Make-up safety isn’t something most women think about. American consumers are accustomed to products being tested for safety and effectiveness before they are allowed on the market. What many women don’t know is that there is no regulatory body that monitors cosmetic ingredients. Cosmetics aren’t made to be ingested, and they do not claim to alter body chemistry, so most beauty products fall outside of the jurisdiction of the Food and Drug Administration.
In What Makes Up Your Makeup? Know What’s on Your Face, I listed common make-up ingredients and some of their harmful side effects. But knowing what’s in your make-up is only half the battle. Because harmful ingredients are so common, it can be difficult to find healthy make-up. That’s where the Campaign for Safe Cosmetics comes in.
The Campaign for Safe Cosmetics was founded in 2002 to keep the media and the public informed on the dangers of phthalates, which was found in nearly 75% of the 72 name brands tested. As a result of the “Pretty Nasty” campaign in 2003, the European Union passed an amendment that prohibited the use of known or suspected toxins in all cosmetic products.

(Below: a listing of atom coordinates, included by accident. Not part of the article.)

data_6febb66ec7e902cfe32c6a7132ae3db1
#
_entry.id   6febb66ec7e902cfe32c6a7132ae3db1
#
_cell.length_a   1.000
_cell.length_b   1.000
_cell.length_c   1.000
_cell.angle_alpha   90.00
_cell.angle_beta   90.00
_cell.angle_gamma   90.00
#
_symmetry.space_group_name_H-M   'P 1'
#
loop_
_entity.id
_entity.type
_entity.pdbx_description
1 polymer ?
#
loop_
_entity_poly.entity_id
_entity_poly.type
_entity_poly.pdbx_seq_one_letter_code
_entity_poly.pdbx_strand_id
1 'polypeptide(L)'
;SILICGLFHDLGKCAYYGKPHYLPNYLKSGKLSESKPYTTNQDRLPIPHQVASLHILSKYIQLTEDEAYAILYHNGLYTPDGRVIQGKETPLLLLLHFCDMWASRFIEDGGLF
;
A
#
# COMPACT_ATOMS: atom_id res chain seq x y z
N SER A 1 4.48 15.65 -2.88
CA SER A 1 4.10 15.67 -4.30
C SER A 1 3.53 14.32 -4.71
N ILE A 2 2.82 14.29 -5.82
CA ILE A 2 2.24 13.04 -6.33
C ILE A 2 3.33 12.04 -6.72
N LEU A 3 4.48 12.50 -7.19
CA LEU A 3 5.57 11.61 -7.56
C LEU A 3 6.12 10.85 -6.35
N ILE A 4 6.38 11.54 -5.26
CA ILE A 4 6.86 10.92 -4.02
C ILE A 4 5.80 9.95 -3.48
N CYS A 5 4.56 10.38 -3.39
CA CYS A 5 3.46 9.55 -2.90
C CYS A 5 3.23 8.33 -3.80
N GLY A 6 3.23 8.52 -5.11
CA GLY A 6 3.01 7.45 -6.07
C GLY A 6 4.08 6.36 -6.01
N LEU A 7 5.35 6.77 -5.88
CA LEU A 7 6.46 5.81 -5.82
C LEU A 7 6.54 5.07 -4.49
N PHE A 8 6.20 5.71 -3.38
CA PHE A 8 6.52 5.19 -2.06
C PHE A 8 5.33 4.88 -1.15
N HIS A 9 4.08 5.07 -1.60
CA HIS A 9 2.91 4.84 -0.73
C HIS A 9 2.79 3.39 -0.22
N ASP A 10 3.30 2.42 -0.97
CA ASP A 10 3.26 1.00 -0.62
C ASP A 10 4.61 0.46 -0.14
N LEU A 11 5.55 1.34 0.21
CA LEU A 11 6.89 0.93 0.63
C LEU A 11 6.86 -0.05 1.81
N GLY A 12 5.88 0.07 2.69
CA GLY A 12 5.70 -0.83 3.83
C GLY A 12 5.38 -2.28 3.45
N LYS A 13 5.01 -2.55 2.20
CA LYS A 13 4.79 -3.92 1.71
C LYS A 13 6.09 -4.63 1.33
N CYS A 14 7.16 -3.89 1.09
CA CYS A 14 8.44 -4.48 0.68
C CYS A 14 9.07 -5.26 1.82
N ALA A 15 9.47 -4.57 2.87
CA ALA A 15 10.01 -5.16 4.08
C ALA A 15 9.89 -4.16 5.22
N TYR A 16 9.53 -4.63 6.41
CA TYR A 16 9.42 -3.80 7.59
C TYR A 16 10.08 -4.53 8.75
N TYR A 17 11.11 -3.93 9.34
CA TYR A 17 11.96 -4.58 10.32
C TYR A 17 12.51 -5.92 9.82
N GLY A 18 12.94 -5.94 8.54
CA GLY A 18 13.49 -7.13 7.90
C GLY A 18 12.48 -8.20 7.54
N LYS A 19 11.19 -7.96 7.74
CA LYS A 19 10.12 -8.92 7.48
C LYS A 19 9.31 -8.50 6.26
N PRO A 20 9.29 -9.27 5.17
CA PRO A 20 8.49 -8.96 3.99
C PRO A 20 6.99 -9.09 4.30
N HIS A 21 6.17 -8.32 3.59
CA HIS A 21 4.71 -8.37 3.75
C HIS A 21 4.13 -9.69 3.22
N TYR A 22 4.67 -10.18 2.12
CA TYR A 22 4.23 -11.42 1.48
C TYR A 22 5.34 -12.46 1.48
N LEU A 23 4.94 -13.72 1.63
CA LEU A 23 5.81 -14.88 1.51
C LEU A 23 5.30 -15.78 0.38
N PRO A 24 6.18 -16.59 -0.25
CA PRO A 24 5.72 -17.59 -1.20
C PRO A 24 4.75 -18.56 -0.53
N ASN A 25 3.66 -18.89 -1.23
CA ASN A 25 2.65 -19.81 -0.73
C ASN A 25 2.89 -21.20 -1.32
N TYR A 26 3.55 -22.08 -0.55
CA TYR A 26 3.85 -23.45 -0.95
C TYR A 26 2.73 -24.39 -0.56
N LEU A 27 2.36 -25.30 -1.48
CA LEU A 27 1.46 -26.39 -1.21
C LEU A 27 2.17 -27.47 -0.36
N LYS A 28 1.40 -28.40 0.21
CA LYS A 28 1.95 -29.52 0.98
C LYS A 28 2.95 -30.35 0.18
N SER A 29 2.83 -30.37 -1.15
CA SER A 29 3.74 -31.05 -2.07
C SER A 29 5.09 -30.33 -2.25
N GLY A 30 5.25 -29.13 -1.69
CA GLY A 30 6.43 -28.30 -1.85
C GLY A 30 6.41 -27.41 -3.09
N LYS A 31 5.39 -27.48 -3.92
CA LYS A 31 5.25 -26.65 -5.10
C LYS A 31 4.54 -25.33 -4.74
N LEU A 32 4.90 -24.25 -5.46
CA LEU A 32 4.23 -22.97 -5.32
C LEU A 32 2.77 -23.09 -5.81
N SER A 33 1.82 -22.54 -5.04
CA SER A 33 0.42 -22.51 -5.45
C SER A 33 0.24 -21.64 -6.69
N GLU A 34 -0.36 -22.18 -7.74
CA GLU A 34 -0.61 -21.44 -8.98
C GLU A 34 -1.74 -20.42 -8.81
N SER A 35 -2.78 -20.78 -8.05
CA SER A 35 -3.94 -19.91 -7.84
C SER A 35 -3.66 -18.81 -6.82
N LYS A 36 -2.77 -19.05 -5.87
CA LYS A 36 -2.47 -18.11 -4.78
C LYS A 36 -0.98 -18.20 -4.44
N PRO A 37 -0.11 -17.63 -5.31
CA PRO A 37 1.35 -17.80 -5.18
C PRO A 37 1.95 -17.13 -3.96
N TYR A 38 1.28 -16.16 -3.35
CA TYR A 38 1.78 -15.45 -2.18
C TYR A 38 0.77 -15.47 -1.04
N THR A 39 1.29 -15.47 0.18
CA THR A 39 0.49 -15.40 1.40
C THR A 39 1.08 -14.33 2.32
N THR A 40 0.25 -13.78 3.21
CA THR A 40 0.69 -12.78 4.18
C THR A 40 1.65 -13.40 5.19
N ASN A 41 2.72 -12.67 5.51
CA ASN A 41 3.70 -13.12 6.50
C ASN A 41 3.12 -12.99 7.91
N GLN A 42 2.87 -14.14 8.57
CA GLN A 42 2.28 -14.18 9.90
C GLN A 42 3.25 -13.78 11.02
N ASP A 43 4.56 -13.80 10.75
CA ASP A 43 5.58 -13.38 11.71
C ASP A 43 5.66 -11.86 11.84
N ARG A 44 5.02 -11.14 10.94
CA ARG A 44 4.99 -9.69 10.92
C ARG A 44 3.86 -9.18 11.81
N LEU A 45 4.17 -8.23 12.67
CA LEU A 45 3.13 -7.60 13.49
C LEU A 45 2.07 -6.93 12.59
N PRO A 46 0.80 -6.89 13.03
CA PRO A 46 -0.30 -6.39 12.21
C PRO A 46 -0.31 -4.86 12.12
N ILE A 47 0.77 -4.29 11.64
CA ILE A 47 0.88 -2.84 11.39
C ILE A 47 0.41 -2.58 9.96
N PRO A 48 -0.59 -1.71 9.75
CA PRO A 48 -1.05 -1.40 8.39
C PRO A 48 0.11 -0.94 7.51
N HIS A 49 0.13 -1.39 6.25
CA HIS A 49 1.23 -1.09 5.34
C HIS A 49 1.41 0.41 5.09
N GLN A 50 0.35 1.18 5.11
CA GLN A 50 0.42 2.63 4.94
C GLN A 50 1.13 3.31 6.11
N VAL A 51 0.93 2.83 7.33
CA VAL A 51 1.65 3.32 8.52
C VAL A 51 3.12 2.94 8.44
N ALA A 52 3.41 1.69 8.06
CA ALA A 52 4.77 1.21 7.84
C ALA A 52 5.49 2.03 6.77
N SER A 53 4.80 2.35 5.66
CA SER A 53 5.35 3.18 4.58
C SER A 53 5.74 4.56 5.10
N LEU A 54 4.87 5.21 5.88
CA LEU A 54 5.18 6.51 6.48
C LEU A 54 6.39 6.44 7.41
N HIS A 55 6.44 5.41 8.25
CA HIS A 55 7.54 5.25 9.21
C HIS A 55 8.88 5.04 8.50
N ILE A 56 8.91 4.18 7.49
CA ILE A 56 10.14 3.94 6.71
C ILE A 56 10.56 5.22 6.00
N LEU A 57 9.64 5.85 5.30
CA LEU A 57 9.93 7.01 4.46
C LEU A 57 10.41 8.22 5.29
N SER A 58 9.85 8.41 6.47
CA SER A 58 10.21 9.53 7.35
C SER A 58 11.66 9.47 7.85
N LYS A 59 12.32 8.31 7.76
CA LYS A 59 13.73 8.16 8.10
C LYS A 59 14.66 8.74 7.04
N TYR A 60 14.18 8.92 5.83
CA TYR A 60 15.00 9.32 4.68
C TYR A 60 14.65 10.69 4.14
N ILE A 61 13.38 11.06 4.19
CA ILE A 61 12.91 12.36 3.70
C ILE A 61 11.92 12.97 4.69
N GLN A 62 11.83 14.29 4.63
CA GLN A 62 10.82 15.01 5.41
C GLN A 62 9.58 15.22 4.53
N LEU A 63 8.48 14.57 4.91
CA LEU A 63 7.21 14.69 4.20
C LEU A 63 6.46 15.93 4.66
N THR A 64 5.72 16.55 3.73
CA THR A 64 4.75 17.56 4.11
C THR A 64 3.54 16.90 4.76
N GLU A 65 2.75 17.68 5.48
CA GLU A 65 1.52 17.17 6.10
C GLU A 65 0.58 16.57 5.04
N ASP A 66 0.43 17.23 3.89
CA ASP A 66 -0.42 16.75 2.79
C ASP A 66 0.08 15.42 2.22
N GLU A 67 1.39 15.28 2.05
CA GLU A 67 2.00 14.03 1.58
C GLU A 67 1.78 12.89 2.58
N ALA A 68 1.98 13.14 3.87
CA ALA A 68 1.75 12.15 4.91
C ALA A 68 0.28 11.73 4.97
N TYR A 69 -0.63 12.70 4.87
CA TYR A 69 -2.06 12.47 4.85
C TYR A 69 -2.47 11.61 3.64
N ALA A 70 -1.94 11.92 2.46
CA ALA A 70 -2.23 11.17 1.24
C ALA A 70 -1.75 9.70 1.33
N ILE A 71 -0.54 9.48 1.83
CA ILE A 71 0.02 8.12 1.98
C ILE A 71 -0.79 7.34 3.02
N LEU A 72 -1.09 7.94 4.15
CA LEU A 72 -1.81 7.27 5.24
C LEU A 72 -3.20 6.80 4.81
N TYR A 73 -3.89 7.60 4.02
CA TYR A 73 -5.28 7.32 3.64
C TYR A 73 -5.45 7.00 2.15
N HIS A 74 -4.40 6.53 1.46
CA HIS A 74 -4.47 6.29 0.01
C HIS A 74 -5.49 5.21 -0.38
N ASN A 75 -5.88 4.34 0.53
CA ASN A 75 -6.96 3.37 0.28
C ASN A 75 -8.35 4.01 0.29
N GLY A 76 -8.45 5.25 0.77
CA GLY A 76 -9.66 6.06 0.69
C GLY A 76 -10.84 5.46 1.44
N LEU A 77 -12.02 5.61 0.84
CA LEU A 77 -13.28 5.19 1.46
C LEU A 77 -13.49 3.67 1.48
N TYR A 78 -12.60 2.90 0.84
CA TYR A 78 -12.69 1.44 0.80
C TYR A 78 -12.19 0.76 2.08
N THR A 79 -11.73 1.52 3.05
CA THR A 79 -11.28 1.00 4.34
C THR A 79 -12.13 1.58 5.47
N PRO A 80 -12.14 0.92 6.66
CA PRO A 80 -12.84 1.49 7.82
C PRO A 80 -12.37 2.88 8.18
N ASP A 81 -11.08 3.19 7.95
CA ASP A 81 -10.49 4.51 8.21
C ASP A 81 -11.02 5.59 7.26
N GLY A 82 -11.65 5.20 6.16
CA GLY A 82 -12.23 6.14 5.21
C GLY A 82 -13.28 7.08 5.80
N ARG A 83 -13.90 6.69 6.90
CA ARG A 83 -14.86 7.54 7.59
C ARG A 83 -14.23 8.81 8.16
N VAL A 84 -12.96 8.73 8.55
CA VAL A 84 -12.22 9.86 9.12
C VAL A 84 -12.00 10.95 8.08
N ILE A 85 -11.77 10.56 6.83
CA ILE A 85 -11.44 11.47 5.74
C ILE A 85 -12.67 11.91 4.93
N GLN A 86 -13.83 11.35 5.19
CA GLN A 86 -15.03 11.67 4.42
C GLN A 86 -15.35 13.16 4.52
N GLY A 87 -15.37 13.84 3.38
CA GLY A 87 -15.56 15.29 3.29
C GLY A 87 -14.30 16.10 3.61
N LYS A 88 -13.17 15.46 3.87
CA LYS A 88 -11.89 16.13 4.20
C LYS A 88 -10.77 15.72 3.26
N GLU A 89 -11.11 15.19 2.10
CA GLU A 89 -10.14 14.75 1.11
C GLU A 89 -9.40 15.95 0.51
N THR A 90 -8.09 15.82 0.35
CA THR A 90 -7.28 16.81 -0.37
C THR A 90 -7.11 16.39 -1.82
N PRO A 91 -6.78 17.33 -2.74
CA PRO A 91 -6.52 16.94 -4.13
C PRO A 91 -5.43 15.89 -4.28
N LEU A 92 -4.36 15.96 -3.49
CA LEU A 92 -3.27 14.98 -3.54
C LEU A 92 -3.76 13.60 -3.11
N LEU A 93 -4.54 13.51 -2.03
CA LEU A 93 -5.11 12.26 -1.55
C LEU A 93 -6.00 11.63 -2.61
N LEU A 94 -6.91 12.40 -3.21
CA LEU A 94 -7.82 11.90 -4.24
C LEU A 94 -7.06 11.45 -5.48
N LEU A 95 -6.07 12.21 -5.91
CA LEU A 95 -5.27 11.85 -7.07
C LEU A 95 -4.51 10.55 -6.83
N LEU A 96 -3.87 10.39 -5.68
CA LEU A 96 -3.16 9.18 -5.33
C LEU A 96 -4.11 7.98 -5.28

The newest focus of the Campaign for Safe Cosmetics is the Compact for Safe Cosmetics. Over 500 companies have signed the compact, promising to eliminate all toxic substances from their cosmetics and beauty care products and find safe alternatives to carcinogens. Companies that have signed the compact include Burt’s Bees from North Carolina, tweenBeauty, Iredale Mineral Cosmetics and Kiss My Face. More notable than the companies on the list are the companies that are conspicuously absent.
L’Oreal, Revlon, Unilever and Proctor and Gamble, the makers of Cover Girl, and Estee Lauder have all refused to sign the compact. The companies do admit that the substances in their products have been shown to cause cancer and birth defects, but claim that they are present in such small amounts that they pose no danger to consumers.
The Campaign for Safe Cosmetics counters that the cumulative exposure through cosmetics, deodorants, soaps, shampoos and lotions is harmful. To back up their claims, they point to a rising incidence of many types of cancer, including breast cancer.
The Campaign for Safe Cosmetics have recorded some successes. OPI, the nation’s largest professional nail polish company, has agreed to remove toluene, a known carcinogen, from its nail polishes. The nail polish is still formulated with formaldehyde, but OPI said it was looking for an alternative.
If you are concerned about the effects of toxins in cosmetics, you can check out the Compact for Safe Makeup for a list of companies that produce healthy cosmetic products.